Skip to main content

Development of the intelligent knee osteoarthritis lifestyle app: a person-based approach



Knee osteoarthritis is one of the most prevalent long term health conditions globally. Exercise and physical activity are now widely recognised to significantly reduce joint pain, improve physical function and quality of life in patients with knee osteoarthritis. However, prescribed exercise without regular contact with a healthcare professional often results in lower adherence and poorer health outcomes. Digital mobile health (mHealth) technologies offer great potential to support people with long-term conditions such as knee osteoarthritis more efficiently and effectively and with relatively lower cost than existing interventions. However, there are currently very few mHealth interventions for the self-management of knee osteoarthritis. The aim of the present study was to describe the development process of a mHealth app to extend the support for physical activity and musculoskeletal health beyond short-term, structured rehabilitation through self-management, personalised physical activity, education, and social support.


The development of the intelligent knee osteoarthritis lifestyle application intervention involved an iterative and interconnected process comprising intervention ‘planning’ and ‘optimisation’ informed by the person-based approach framework for the development of digital health interventions. The planning phase involved a literature review and collection of qualitative data obtained from focus groups with individuals with knee osteoarthritis (n = 26) and interviews with relevant physiotherapists (n = 5) to generate ‘guiding principles’ for the intervention. The optimisation phase involved usability testing (n = 7) and qualitative ‘think aloud’ sessions (n = 6) with potential beneficiaries to refine the development of the intervention.


Key themes that emerged from the qualitative data included the need for educational material, modifying activities to suit individual abilities and preferences as well as the inclusion of key features such as rehabilitation exercises. Following a user-trial further changes were made to improve the usability of the application.


Using a systematic person-based, development approach, we have developed the intelligent knee osteoarthritis lifestyle application to help people maintain physical activity behaviour. The app extends the support for physical activity and musculoskeletal health beyond short-term, structured rehabilitation through personalised physical activity guidance, education, and social support.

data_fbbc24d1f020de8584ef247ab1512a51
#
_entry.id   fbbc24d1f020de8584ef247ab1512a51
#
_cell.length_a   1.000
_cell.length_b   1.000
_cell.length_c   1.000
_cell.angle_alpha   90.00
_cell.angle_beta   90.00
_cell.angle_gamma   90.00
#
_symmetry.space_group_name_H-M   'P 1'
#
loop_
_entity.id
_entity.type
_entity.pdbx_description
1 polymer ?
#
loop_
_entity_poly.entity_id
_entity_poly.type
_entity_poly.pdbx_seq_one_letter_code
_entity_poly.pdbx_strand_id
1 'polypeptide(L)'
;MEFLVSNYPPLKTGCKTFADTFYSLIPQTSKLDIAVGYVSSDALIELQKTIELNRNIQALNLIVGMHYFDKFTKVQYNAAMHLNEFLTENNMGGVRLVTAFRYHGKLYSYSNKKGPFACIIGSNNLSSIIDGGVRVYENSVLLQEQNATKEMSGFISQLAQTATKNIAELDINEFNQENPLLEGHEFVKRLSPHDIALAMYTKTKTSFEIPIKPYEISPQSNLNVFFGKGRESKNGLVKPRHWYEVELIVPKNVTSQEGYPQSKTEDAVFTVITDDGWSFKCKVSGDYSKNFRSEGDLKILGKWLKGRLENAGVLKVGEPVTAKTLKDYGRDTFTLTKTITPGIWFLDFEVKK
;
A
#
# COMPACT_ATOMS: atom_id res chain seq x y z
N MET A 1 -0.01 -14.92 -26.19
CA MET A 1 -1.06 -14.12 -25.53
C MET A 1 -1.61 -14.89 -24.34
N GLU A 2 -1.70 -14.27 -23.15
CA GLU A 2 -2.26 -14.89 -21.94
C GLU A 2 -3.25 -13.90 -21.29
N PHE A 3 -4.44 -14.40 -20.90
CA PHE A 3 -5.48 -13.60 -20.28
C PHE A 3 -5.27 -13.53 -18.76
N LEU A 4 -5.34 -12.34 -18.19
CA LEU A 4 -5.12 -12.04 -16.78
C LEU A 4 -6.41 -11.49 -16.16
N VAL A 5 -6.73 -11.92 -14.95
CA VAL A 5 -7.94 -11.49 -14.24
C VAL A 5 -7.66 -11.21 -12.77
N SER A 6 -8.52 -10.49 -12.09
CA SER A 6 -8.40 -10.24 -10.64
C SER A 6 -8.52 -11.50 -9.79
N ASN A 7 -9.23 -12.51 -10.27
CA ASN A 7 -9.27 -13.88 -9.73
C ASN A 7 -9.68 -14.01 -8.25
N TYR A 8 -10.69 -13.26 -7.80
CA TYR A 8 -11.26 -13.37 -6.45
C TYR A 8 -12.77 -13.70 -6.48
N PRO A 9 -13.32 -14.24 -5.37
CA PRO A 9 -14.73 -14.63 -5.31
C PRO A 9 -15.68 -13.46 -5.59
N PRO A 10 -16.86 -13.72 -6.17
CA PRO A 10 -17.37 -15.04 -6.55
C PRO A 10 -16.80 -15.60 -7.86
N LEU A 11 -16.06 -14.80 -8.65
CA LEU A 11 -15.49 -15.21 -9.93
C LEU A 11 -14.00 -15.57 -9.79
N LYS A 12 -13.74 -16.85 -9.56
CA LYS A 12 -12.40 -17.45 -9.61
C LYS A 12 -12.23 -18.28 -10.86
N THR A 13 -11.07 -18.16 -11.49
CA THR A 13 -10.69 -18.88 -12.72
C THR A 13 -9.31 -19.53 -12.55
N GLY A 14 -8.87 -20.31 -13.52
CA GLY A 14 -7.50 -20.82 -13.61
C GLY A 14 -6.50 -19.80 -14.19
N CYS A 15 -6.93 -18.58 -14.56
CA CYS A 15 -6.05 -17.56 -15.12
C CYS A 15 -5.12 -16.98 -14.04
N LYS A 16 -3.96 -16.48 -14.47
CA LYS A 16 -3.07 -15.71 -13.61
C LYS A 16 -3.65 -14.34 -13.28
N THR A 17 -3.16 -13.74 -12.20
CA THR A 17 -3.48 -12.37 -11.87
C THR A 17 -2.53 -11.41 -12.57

Peer Review reports


It is estimated that more than 240 million people globally are affected by osteoarthritis (OA) [1] which limits people’s daily activities [2] leading to physical disability and impairing quality of life [3]. The condition can affect almost any joint, but OA of the knee and hip are among the most common and debilitating conditions [1, 4]. People with knee osteoarthritis (KOA) suffer with pain, stiffness and joint dysfunction and consequently are more sedentary and have more comorbidities than those without [3, 5]. Because of this, exercise and physical activity (PA) is widely recommended and has been shown to significantly reduce pain, improve physical function and quality of life in those with KOA [5,6,7,8].

Unfortunately, there are numerous barriers to PA amongst people with KOA including pain and functional limitations, a lack of knowledge regarding the effects of exercise and a lack of social/professional support [9]. Whilst prescribed exercise can negate some barriers, the beneficial effects of exercise interventions decline after individuals cease activity [10], which is problematic, as exercise prescription without regular contact with a healthcare professional often results in decreasing adherence and poorer health outcomes [11, 12]. In response to this problem, a range of interventions have been developed to maintain exercise adherence including face to face booster sessions, telephone sessions, community walking and group rehabilitation programmes [13,14,15].

A number of digital interventions using electronic health (eHealth) and mobile health (mHealth) technologies have also been developed for KOA [16, 17] which offer great potential to deliver interventions more efficiently, effectively and with relatively lower costs compared to more traditional face-to-face care [18, 19]. However, it is recognised that to enhance the likelihood of longer-term success, these technologies should be based on empirical behavioural theory [20] and adopt a person-based approach to development to ensure they meet the needs of target users [21, 22].

To date, the majority of mHealth apps for KOA have tended to focus on areas such as mobile assessment (related symptoms and pain), measurement (for joint range) as well as motion monitoring tools (gait and exercises) [23] with only a few focusing on specific elements of lifestyle management [24, 25]. To our knowledge, there are no mHealth apps that combine personalised PA plans, education, and social support in a single application. The aim of the present study was to develop and optimise a novel digital app-based intervention for the self-management of KOA with target users. Accordingly, this paper describes the development process of a theory-, evidence- and person-based mHealth app to extend the support for PA and musculoskeletal health beyond short-term, structured rehabilitation through personalised PA, self-management, education, and social support.